The Discovery Impact documentary HOT GREASE debuts Thursday November 16 at 9pm ET/PT on Discovery following its premiere at the prestigious DOC NYC festival. The film will be available on Discovery Go on November 17.

In 2007, under President George W. Bush, the U.S. Federal Government passed the Renewable Fuel Standard (RFS) to become "less addicted to foreign sources of energy for the purposes of running the American economy." The RFS requires oil refiners to blend biodiesel into their petroleum-based diesel, offsetting 
BILLIONS  of gallons of crude oil and creating a marketplace for biodiesel.

HOT GREASE travels the streets of Houston and the halls of Washington, DC, highlighting the people who are hustling to make an honest living in this industry. Nothing exemplifies this entrepreneurial spirit more than 32-year-old Justin Heller of Root Fuel. A native of New York, Heller has a deep passion for protecting the environment and successfully switched the municipal truck fleet of San Francisco over to biodiesel. "We are unbelievably under utilizing our ability to produce and distribute biodiesel into our fuel stream," states Heller. "There has to be a fuel revolution." Donnie Tipton, of Going Green Grease Recycling, who travels the back streets and alley ways after hours to restaurants collecting his clients' used grease, describes how he hopes to grow the business where he can pay his bills and "help other people pay their bills." However, the success of his business along with others is slowed down because of grease theft. Being a raw material for biodiesel production, used cooking oil is now a commodity. Because the "Biodiesel is a great green business," explains Jim Eberle of Eberle Biodiesel. "... But there is the dirty side of this business... ..We had nine boxes stolen last year alone."

Eberle, who has no college degree, started a career in biodiesel 10 years ago. Now he has a full-pledged business that is making a difference "one gallon at a time." He explains how, "When you see that (difference), you understand how that touches your soul." Forever a business person, Eberle is a realist and states "there is such an untapped market for biodiesel. We have to constantly be thinking outside the box, can we do something better?"

It is this entrepreneurial spirit that brings upon new jobs. As Gene Gebolys, founder and CEO of World Energy states, "Clearly, where job growth in energy is coming from, it's from the newer forms of energy." And while new jobs are a driving factor for many looking to expand the biodiesel industry, a healthy environment for people and their children is another reason many have dedicated their lives to this renewable energy. "For me, I want to leave it (our world) better," explains Jessica Robinson, of the National Biodiesel Board. I want to teach my kids to leave it better. That's a value that I hold. I hope it's a value that Americans hold."

Over the past decade, the volumes of biodiesel and ethanol in the fuel supply have risen or at least been steady, creating jobs for this new industry. In late November 2017, the EPA will issue the first RFS volumes under the current administration. The current leadership of the EPA had initially signaled they would drastically reduce the biodiesel volumes. However, in October 2017, after much back and forth, they pledged to maintain current biodiesel numbers. While that sounds promising, in recent years the levels have remained stagnant, stunting growth and leaving many wondering what will become of this industry.

Renewable fuel is one of a handful of issues Congress members on opposite sides of the aisle can agree. Franken describes this "American made" product as a "fight that we have been fighting. It's bipartisan." Likewise, Congresswoman Kristi Noem (R-SD) explains how, "Sometimes, in Washington D.C., it's hard to find something that Republicans and Democrats can come together and agree on." Biodiesel seems to be that issue.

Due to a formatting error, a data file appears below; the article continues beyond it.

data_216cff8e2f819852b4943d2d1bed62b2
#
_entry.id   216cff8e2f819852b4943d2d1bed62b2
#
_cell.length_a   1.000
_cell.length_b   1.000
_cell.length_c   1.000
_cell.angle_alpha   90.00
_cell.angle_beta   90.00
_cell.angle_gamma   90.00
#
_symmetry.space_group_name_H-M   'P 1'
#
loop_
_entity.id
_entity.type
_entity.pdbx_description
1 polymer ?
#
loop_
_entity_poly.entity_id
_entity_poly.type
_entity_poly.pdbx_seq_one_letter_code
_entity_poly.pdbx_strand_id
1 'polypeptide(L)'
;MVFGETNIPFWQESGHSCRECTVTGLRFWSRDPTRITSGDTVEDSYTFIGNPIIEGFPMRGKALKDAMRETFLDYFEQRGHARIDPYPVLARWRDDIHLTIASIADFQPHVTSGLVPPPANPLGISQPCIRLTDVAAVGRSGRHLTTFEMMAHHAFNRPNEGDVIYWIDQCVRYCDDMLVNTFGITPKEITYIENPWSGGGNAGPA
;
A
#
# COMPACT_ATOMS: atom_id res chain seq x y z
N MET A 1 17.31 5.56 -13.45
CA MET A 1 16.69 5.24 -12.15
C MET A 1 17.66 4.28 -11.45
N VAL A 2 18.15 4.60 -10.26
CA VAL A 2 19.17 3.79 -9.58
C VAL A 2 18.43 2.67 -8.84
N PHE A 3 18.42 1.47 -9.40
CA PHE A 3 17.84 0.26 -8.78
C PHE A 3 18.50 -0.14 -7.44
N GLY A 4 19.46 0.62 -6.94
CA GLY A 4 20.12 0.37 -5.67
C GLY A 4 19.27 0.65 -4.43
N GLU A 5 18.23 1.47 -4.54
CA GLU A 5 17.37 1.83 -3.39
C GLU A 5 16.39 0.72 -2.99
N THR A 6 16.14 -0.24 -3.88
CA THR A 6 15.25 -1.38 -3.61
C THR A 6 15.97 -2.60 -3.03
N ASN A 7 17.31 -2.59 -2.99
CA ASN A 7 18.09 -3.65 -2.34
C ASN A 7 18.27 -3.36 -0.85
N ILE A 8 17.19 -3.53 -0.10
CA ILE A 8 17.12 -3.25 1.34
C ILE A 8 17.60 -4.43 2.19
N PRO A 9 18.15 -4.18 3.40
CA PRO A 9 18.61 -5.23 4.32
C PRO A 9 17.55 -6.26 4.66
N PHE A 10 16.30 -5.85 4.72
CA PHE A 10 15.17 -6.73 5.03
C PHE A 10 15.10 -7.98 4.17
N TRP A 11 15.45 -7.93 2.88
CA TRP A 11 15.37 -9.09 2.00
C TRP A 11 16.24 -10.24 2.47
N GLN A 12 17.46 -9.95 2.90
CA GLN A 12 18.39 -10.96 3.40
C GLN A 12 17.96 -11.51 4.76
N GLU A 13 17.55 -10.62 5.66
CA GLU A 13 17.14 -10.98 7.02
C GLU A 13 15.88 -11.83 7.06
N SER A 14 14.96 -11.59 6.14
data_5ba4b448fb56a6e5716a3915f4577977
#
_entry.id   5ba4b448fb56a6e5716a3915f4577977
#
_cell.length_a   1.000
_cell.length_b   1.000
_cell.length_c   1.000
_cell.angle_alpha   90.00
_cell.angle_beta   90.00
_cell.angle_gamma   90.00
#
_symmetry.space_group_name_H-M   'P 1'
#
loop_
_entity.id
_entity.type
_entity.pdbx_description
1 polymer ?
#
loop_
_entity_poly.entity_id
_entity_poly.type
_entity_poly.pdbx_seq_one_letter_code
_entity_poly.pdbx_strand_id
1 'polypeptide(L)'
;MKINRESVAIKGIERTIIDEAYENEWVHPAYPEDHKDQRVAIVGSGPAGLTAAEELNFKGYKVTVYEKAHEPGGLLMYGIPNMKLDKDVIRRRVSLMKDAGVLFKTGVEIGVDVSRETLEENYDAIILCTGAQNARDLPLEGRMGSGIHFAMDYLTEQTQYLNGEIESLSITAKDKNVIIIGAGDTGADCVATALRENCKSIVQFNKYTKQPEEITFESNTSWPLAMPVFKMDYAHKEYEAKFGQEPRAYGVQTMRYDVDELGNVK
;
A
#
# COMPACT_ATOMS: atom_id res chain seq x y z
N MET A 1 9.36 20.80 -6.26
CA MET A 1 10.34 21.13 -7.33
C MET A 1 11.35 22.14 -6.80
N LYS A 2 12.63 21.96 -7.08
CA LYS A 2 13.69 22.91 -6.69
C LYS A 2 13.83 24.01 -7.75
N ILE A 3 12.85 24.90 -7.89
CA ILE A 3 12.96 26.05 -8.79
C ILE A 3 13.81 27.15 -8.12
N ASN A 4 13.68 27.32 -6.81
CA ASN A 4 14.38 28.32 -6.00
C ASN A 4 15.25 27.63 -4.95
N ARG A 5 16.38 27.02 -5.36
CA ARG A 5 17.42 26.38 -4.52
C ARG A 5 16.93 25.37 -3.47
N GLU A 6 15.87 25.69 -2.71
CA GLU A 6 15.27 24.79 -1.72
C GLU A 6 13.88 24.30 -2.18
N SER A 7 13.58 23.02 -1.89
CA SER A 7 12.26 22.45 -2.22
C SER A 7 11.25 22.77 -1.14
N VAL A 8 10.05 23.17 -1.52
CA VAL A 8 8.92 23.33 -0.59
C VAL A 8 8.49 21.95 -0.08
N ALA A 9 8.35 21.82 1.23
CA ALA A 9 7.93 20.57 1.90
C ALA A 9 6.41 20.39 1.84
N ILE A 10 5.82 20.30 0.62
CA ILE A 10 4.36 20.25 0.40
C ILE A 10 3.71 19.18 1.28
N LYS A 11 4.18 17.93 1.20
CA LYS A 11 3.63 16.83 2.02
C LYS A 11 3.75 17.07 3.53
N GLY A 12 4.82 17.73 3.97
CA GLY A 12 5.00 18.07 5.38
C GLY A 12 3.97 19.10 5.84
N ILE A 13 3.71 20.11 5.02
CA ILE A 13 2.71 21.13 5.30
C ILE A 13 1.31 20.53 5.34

HOT GREASE is directed and produced by Sam Wainwright Douglas, Paul Lovelace, and Jessica Wolfson; executive producer, Krysanne Katsoolis; cinematographer, Andrew Alden Miller; editors, Sam Wainwright Douglas and Paul Lovelace; sound, Curtis Henderson; music by, Alex Maas and Brett Orrison. For Discovery: supervising producer, Jon Bardin; executive producer, John Hoffman.

CBA has been coordinating with NBB to monitor and address issues of concern to our industry in the Scoping Plan. According to the ARB, the  Revised 2017 Climate Change Scoping Plan  (Revised Plan) describes the actions the State will take to achieve the SB 32 climate goal of reducing greenhouse gases (GHGs) at least 40 percent below 1990 levels by 2030.    It outlines an approach that cuts across economic sectors to combine GHG reductions with reductions of smog-causing pollutants, while also safeguarding public health and economic goals.    The Revised Plan also reflects direction in AB 398.    A Final Plan, with all supporting materials, will be released prior to the  December 14, 2017  Board Hearing. 

The main Scoping Plan page is here: https://arb.ca.gov/cc/scopingplan/scopingplan.htm. 

CBA's legislative focus going forward includes a push to address the specific roadblocks to B20 in the state. See UST section below also. We are working with Assembly Member Quirk to advance our biodiesel agenda. We continue our work with the Biofuels Coalition, which will begin efforts to devise a new strategy that includes stressing the value of biofuels under the LCFS and updating the Bioenergy Action Plan.


ARB's reporting forms and FAQ to answer questions that have been submitted regarding the new January 1, 2018 ADF requirements are expected soon. Click here to see a table of ADF reporting in 2016 that shows the volumes of B100/B99 blendstock imported and produced as well as the percentages of B100/B99 blendstock blended to produce final blends of B20 and below.